Alexandra Jackman is a teen who is campaigning and advocating for teens on the autistic spectrum – Part 1

Alexandra Jackman

Alexandra Jackman

Alexandra Jackman, 14 is a film maker from Westfield, New Jersey. Her film, ‘A teens guide to understanding and communicating with people with autism‘ has been entered into the Palm Beach International Film Festival. The film was made as part of her class project at Roosevelt Intermediate School last year. The film is based upon her role as a volunteer for the organisation “Autism Family Times”.

This is part one of a two part interview.

Autism Daily Newscast was interested to find out more about the inspiration for the film. Firstly Alexandra told us of how she has always worked with children with special needs since the age of 10.

“I had always liked helping people and I really wanted to find an opportunity to do a little more. Through a family friend I heard about an organization called Autism Family Times”

Alexandra attended a training session and loved it.

“I absolutely loved it. The fact that I was directly having an impact on someone’s day and allowing them to participate in something they wouldn’t normally get to do really spoke to me. Because, a lot of times people, kids and teens especially with special needs don’t get to do things that other kids their age get to do.”

Through Autism Family Times Alexandra is able to help children and teens with autism get the opportunity to play sports, go to birthday parties or to attend other social functions.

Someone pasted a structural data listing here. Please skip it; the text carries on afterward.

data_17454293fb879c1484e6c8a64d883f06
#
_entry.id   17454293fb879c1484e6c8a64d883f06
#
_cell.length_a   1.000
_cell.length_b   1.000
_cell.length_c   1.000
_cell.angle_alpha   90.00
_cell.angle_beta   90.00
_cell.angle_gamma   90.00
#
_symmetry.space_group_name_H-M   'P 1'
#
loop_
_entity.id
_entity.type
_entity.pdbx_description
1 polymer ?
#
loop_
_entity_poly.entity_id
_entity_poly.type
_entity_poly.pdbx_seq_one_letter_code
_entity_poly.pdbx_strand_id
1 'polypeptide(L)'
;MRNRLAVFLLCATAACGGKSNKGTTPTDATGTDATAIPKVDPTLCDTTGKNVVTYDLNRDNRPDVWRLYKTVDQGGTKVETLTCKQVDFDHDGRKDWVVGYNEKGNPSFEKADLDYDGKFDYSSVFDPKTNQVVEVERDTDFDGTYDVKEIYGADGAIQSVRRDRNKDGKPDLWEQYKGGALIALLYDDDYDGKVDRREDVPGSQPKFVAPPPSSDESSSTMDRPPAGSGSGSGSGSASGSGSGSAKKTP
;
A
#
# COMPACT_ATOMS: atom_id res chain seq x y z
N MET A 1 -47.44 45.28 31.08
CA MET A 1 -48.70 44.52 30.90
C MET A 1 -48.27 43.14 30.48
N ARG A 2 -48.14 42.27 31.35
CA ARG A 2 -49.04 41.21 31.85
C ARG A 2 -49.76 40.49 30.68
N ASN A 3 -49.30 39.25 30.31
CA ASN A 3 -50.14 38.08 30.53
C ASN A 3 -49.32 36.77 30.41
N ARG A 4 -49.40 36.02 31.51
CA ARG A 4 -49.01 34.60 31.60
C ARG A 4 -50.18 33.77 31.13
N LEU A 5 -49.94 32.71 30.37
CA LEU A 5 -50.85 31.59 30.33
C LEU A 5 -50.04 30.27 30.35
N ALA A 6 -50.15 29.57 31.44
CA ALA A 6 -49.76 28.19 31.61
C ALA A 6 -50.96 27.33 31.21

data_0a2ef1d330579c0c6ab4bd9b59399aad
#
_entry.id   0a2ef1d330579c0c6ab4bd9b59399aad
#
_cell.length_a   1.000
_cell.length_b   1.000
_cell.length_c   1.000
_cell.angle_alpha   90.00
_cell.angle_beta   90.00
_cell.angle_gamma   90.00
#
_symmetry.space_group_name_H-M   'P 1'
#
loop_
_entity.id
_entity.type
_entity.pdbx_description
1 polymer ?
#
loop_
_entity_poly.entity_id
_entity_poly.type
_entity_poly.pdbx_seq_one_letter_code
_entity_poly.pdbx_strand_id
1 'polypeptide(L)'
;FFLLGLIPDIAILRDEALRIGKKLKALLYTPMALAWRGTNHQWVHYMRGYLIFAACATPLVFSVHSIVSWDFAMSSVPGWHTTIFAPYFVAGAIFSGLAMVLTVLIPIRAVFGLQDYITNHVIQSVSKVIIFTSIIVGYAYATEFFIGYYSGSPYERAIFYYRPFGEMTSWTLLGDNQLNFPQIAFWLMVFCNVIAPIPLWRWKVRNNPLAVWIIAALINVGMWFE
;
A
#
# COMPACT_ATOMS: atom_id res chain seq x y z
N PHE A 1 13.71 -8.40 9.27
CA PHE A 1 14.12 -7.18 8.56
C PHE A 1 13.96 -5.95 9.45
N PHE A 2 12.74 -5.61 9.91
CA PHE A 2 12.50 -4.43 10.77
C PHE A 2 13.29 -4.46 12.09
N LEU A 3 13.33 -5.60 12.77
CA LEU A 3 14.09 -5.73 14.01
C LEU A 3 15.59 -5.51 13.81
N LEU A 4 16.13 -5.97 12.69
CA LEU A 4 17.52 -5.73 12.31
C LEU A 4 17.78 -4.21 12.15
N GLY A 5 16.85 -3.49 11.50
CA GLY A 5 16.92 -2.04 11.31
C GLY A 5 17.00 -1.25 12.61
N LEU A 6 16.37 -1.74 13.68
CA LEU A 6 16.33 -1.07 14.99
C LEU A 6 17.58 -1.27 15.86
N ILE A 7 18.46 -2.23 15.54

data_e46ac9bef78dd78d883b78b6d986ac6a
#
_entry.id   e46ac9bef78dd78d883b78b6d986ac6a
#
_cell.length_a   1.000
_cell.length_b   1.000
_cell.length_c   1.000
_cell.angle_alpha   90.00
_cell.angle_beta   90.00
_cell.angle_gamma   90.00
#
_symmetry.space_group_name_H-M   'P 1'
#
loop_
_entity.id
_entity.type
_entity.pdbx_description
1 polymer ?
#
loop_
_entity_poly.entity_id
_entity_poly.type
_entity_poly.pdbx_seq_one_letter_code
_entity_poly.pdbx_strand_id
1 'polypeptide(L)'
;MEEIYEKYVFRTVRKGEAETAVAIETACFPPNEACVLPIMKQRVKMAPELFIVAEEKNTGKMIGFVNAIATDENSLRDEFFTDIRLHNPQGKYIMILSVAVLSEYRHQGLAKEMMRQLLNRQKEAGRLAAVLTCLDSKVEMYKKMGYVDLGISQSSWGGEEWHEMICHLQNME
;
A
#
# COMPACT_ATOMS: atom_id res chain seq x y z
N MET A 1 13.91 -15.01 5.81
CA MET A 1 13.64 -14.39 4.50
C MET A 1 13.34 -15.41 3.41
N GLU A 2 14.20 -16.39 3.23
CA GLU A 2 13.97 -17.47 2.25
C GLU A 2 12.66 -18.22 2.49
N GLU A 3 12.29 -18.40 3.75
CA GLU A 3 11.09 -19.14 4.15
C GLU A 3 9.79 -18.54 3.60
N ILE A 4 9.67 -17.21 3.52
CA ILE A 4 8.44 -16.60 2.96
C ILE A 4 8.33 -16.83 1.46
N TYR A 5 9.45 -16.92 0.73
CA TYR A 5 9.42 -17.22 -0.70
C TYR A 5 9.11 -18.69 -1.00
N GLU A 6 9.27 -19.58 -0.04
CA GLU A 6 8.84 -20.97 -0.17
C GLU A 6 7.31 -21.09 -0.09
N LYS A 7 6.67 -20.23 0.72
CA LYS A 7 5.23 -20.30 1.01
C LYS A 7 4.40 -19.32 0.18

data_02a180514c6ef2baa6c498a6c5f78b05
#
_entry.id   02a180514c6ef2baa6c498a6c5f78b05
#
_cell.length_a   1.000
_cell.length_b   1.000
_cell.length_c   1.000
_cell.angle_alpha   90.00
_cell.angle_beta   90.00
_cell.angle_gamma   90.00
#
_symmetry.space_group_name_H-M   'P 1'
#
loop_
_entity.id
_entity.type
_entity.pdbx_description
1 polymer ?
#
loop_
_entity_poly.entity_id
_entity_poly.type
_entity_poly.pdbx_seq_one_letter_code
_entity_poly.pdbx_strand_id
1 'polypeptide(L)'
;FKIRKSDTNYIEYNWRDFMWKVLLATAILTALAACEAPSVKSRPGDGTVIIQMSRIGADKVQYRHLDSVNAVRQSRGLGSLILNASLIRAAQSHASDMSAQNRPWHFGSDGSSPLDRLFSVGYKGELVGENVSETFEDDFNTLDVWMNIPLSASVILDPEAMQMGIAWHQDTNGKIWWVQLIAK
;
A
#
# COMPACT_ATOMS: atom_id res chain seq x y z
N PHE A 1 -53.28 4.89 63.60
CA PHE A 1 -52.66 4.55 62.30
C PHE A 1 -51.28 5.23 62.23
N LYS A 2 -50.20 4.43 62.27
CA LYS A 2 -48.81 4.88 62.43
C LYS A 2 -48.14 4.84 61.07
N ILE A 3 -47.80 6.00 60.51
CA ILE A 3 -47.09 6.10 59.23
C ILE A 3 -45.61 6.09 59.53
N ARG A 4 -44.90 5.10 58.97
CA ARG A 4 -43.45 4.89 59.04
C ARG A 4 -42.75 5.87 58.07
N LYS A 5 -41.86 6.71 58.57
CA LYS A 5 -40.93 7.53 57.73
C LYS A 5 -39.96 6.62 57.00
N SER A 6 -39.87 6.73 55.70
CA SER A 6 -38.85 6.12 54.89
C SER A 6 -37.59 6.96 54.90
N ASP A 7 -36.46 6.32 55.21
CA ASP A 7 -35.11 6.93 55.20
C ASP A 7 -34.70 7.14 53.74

Alexandra soon realised that she had never seen anything in schools regarding the teaching to students about special needs. She knew that videos were being made for the general public giving information about adults on the autistic spectrum but there were none about teens with autism.

Alexandra says that:

“…from seeing how little a lot of my peers knew about autism, I thought that If I could create an interesting, directly relatable guide, it could really be beneficial in autism awareness, and just general acceptance”

This is how the film emerged.

Autism Daily Newscast asked Alexandra about the process of making the film and the research that needed to be undertaken.

Alexandra told us that she googled:

“I knew a good amount about it, especially the physical interacting part, but I didn’t know any statistics”

She also found information to use in her from some of the leaders of the autism groups that she works with. She told us that they provided some great articles and resources.

Alexandra also learned about and contacted Dr. Jed Baker a clinical psychologist and behavioral consultant, and Adrienne Robertiello, Autism Educator at Children’s Specialized Hospital and Board member of Autism Family Times to gain more knowledge and she told us that they were both generous with their time.

You can follow Alexandra and her film on Facebook
You can watch her film below

Continue here for part 2 of this article.